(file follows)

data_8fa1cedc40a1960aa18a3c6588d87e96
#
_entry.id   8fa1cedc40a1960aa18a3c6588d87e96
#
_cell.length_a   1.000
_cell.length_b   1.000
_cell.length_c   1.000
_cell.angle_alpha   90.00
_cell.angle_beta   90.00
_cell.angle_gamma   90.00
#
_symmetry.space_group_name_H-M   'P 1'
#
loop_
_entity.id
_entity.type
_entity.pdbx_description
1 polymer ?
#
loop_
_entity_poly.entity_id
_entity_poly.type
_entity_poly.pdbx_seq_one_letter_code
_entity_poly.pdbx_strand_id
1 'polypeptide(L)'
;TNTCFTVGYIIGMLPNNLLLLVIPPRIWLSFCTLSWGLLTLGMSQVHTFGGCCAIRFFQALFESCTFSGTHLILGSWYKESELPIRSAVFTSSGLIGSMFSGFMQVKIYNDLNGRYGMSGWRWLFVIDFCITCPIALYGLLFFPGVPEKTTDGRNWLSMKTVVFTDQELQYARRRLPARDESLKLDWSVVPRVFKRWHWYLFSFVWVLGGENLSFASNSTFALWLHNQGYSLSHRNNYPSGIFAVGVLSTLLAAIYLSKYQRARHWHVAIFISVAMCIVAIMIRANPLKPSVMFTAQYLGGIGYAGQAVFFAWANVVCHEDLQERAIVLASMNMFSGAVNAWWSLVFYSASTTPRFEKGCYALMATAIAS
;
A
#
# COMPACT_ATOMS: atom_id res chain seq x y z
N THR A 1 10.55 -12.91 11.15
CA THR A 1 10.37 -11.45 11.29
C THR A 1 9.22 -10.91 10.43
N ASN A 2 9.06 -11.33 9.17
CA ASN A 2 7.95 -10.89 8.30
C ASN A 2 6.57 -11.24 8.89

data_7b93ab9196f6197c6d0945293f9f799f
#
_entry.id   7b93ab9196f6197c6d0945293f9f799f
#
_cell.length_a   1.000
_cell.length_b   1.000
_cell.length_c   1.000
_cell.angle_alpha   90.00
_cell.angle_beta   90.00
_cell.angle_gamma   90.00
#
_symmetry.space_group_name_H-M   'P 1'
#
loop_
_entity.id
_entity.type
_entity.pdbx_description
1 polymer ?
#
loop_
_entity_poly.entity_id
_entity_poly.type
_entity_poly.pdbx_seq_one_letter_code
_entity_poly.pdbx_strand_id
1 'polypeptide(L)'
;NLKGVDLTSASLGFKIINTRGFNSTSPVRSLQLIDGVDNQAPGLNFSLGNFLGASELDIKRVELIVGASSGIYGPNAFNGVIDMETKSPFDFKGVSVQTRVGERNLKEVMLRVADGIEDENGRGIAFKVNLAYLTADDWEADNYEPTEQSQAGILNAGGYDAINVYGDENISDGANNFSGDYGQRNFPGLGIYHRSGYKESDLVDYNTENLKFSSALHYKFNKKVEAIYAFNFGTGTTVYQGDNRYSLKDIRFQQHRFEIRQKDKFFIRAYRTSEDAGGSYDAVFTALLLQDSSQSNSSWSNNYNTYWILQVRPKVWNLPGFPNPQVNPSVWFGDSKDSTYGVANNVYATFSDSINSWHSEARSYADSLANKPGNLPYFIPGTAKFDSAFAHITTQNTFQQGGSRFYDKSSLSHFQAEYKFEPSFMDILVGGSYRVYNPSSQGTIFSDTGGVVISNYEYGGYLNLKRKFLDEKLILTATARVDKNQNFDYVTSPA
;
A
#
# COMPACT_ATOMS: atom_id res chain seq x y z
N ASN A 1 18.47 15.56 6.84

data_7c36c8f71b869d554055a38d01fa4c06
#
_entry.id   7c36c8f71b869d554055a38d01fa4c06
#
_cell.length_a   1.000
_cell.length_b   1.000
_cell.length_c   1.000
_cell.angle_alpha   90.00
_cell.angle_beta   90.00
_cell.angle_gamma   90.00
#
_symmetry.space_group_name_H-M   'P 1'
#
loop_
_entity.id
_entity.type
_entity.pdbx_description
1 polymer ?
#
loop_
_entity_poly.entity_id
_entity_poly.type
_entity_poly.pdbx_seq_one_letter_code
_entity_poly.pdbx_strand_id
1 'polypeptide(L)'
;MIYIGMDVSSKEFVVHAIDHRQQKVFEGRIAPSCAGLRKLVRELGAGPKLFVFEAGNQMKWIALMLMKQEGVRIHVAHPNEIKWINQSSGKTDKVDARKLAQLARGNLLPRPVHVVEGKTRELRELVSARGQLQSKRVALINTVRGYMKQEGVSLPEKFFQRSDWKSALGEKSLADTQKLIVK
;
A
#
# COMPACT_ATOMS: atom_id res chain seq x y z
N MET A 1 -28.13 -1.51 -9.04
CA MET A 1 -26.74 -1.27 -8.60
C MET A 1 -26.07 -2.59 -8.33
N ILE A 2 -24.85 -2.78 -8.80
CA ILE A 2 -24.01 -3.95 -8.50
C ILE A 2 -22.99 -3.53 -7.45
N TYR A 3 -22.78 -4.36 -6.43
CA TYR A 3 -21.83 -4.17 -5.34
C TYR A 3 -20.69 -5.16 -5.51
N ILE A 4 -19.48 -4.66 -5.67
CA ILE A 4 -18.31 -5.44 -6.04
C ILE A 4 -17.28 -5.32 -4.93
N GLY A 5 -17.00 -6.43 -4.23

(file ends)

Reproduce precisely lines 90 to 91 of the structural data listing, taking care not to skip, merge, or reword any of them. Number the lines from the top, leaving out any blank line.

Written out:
_entity_poly.pdbx_seq_one_letter_code
_entity_poly.pdbx_strand_id